A Room Without a View

215When we have a microscope’s view of the world, we tend to stay self-focused, egotistical, selfish, envious, greedy, racist, sexist and/or nationalistic.

We tend to only be able to see what is trapped within the tiny view of what our microscope sees. We think it is our entire world. We forget that there even IS a microscope–which includes a much bigger view containing not only the microscope, but many other microscopes as well.

Any acknowledgement of the microscope itself would require us to abandon our own small view.

We often cannot afford to let that happen.

We will argue for our view.

We will kill for our view.

We will vote for our view.

We will lock ourselves in our rooms with our view. We think we are happy in our, “Room Without a View.”

Along with these negative attributes we also lose the ability to think critically, to question authority and to develop empathy. We become superstitious and turn to junk science and anecdote to bolster our cause. It becomes a world of “us vs them” or “me vs you.” It becomes a world of “my way or the highway” or, “my country right or wrong.” It becomes a world of my religion is better than your religion, even though “most” of those religions agree there is only one God. And of course there is a special place reserved for those that do not think there is any God at all.

DSCF9154You get a sense of just how far off course we have gotten when people speak of these things as “good qualities.”

Our great constitutional republic (rapidly approaching corporate oligarchy) is in grave danger of being overwhelmed by microscopic views of the way things are.

I doubt very many of us are completely happy with any of the choices we have to vote for this November, but ask yourself honestly, which candidate represents the best chance for seeing the whole microscope and which would be most likely to deny there even is one.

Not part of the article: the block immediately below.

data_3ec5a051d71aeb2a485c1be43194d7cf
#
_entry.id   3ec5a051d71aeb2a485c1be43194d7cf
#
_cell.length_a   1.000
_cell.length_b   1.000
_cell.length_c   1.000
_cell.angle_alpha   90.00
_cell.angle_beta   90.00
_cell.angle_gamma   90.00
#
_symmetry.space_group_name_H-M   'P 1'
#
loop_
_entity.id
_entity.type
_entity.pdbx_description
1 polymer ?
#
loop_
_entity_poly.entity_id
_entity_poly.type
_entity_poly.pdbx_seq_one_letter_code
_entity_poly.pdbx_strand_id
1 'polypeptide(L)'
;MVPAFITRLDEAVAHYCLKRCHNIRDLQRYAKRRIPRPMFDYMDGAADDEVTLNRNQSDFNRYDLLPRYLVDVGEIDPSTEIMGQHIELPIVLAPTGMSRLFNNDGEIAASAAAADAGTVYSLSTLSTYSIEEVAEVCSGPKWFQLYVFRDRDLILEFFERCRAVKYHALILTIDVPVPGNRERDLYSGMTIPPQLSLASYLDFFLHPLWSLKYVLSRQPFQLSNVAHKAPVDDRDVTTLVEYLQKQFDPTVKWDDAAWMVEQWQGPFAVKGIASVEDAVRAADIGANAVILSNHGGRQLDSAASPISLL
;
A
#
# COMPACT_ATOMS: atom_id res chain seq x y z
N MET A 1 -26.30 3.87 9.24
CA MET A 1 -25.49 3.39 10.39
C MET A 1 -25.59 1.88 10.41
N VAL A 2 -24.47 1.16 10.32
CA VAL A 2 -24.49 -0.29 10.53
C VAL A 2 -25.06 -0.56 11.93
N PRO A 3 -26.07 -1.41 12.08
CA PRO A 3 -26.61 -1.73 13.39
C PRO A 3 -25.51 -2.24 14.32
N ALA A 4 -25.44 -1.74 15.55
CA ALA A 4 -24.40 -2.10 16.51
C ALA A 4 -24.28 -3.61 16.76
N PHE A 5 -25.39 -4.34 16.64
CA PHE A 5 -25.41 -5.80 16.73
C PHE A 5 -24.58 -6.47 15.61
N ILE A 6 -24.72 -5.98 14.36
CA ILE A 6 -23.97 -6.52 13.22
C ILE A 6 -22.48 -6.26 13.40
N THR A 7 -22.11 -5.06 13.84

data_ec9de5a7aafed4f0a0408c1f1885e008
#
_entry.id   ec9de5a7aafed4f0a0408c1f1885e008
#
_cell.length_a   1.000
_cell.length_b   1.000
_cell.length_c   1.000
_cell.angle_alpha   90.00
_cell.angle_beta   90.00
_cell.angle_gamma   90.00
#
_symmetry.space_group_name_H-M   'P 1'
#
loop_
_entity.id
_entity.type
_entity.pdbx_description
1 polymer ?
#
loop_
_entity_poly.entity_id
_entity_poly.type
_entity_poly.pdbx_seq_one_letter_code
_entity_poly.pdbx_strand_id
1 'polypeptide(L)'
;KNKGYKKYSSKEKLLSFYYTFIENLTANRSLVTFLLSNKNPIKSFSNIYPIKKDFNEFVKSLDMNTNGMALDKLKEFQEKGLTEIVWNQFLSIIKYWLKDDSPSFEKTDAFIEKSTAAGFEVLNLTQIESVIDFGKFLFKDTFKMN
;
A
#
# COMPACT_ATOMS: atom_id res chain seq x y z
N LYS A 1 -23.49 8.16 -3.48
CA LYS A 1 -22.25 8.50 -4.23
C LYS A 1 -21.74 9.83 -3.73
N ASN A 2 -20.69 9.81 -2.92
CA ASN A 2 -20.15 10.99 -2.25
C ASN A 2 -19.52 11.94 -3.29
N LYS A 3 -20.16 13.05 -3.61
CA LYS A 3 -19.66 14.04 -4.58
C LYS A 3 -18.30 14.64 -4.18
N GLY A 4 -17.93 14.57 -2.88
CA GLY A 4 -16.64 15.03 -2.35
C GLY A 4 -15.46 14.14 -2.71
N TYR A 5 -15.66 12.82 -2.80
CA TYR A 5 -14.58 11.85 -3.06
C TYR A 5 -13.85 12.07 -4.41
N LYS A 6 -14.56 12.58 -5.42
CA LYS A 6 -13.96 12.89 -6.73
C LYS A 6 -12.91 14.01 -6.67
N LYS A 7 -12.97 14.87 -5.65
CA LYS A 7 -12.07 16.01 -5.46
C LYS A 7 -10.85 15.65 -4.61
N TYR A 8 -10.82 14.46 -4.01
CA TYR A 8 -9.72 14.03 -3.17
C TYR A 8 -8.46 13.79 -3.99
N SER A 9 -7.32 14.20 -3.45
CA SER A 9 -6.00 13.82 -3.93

When a majority of people only see what the microscope sees, there is great danger to anyone with either a different microscope or who is interested in seeing the whole microscope.

The micro-view is an awesome tool for learning about oneself, but one should probably see the whole microscope, and understand the whole microscope, in order to use the correct focus, the correct magnification, and the correct lighting to have any chance of interpreting what the microscope sees.

While it might be “interesting” see the hairs on a Carpenter Ants wings, seeing where the whole ant is going could be more important.

Worse even than seeing only what the microscope sees, is extrapolating from out-of-focus images, our very own private truths.  Truths that would clearly not be recognized if the images were in focus.

Worse even than that is creating whole belief systems out of those out-of-focus images and forcing others to think they are the truth by making them the dominant paradigm.

Worse still, is being absolutely sure the images ARE in both in focus and are the whole picture!

We are rapidly becoming a world that does not think there is any microscope at all.

When that happens, there is virtually no hope of ever focusing on, or seeing at all, the 1%—the real guilty parties in much of what ails the planet.

Our very own personal microscopic view of things is ALL  that matters.

And God damn it—it damn well better matter to you too!

 

Charles Buell

Share

One thought on “A Room Without a View”

  1. Wow..(as I exhale). Great observation, articulation and presentation of this very focused perspective. The unfortunate paradox is that the small and closed minded can’t conceive that they are trapped in a little room by limited thinking. The bigger picture is cloaked by ignorance, fears and skewed belief systems.

Leave a Reply

Your email address will not be published. Required fields are marked *

This site uses Akismet to reduce spam. Learn how your comment data is processed.